What are the tell-tale signs that you or the people around you feel out of control? Maybe you’re seeing uncontrollable crying. Snapping at small things. A general malaise. Lack of motivation. On the flip side, some people are doing things to the extreme: eating, sleeping, gardening, or even baking. You might see people taking risks without considering the consequences because, “why not?”
There’s also a hyperfocus on the basics: power, internet, water, food, shelter. You might need it all to be “perfect,” because it seems fundamental to how you think you are going to survive through the chaos. Right now, it’s not just the pandemic. It’s also the smoke-filled, wildfire environment. Jobs and wages are uncertain. Most people are still isolated, working and schooling remotely.
People become more intense and upset about things they believe they should control because so much is out of their control right now. You see greater anger about parking tickets, a utility outage, and customer service.
The cause is clear: a world of compounding and cascading crises that appear unending.
What was once commonplace and somewhat manageable – from downed power lines and water main breaks to wildfires and other natural hazards—today, seems like a gut punch while you’re down. Many people can’t separate the emotional from the rational. And if you’re a parent of school-aged children—your emotional response from these experiences is amplified to the point of exasperation… maybe even eruption.
As a community resilience expert, I can tell you why cascading and compounding crises or disasters are so destabilizing. The instinctive cognitive biases most people use when they try to get through difficult times are hiding in plain sight. The most common reaction is trying to find a pattern among all the disasters – to explain what’s going on, to cope, and most importantly, to feel in control.
In truth, there are very few patterns among natural hazards. They happen. They are inevitable, but not predictable as to when they will happen.
5 ways to connect with community to improve your sense of well-being and safety
Here are five practical things you can do right now with other people in your community to take back control of your world. These action steps produce real results for people in times of chaos.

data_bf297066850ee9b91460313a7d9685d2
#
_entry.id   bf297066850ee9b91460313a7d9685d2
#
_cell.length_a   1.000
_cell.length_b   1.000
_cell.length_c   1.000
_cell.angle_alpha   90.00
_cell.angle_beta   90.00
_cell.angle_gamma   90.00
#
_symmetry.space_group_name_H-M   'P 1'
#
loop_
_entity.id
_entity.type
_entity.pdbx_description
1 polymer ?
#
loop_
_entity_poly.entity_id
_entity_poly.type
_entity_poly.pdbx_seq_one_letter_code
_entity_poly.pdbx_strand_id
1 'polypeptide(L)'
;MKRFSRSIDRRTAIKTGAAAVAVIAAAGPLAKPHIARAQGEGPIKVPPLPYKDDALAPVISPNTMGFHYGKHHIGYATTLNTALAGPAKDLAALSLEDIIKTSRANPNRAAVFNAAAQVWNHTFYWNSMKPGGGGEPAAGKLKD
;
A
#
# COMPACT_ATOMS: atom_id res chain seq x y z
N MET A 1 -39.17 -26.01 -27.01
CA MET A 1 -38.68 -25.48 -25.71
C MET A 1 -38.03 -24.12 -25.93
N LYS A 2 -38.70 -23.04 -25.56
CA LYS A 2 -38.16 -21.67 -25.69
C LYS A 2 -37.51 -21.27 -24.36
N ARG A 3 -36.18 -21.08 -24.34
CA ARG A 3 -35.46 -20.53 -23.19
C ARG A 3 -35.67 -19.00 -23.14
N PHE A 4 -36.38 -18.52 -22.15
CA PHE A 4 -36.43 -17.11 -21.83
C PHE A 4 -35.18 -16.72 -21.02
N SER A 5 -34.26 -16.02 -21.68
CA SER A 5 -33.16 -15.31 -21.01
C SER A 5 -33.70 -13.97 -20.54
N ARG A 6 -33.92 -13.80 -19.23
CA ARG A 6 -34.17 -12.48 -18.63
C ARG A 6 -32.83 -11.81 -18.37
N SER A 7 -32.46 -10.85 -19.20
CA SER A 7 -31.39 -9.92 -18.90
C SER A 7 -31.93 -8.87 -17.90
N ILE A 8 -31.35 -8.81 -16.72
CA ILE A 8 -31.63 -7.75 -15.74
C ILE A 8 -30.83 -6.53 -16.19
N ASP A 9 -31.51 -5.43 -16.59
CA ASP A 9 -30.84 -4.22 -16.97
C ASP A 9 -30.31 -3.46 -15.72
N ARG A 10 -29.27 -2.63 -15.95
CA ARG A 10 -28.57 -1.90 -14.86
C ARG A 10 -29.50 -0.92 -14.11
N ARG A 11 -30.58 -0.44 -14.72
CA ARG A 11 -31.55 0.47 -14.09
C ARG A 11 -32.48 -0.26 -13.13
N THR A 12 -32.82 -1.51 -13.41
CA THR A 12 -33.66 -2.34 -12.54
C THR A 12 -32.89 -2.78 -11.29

#1: Stay informed and seek corroboration.
Move beyond headlines, tweets, or Facebook posts. Seek out expert information from trustworthy people who are knowledgeable and reliable. Expand your sense of community to include local public agencies, officials, and civic leaders.
For example, when there are rolling blackouts, attend virtual town halls or online public events, so you know when you are likely to be impacted. Regularly check resources that are not being accessed or leveraged, made worse by being in isolation. And talk to the neighbor who is more connected than you are on that issue to validate your insights.
#2: Help someone else with their challenges or concerns.
By offering your time, expertise, or resources, you can help someone else find more calm in the chaos. That helps you focus your own energy and attention away from what is out of control. Find a problem you can solve that will make someone else’s life easier.
For example, if you go to get groceries, call a neighbor or relative and see if you can pick something up for them. Make a commitment to communicate key insights on timely actions, like conservation issues, with key neighbors/friends during extreme heat.
#3: Join a group or volunteer for a cause.
Find a community to work with so you can meet new people and feel part of a team working together. A sense of belonging within a larger community offers the support needed to soldier on as well as the chance to feel needed or helpful.
For example, volunteer at a food bank to prepare and pack meal boxes for those in need…on a regular shift. Participate in phone banking or letter writing for an initiative or candidate you support. Get community service into your regular routine.
#4: Meet your neighbors—while wearing a mask.
Whether at your office building that you’re visiting daily now (while 6-plus feet apart) or where you live, meet as many people as you can so you know who the right people are when you need them. Because you will need them. Meeting is the first step—it’s really about building a relationship.
For example, instead of just waving as you go by, stop for a moment, reintroduce yourself, and ask them a sincere but prepared question to make a real connection with the people in your neighborhood or community. If it’s someone you see often but never interact with, then say, “Good to see you. You know, I drive by you so often, and I never stop and actually talk. How are you?” Be deliberate about actually talking to people you pass. No one can see you smile through your mask, so take the opportunity to connect.
#5: Talk to someone you trust about what you’re feeling.
Find the right person who is supportive, whether a relative, friend, or professional. Share your concerns. And when you are in conversation, remember to also share the silver linings.
For example, you can tell a trusted friend that you are feeling unmotivated or even anxious. Ask for what you need like reassurance or wise words to get through the moment. Because most often that’s what you need: a way to get through a series of moments during the chaos. A good friend will remind you of when you have previously overcome challenges or they will point out your traits that help you persevere. This positive reflection of your skills or character is the test of a good friend during your crisis.
Bottom line: Without a community the world feels more chaotic and frankly, more lonely.
You can’t achieve your goals or even have the peace of mind to weather a figurative or literal storm. Get ready by getting connected.
John Bwarie is the CEO Of Stratiscope and the cohost of “Getting Through It,” a podcast from the Dr. Lucy Jones Center.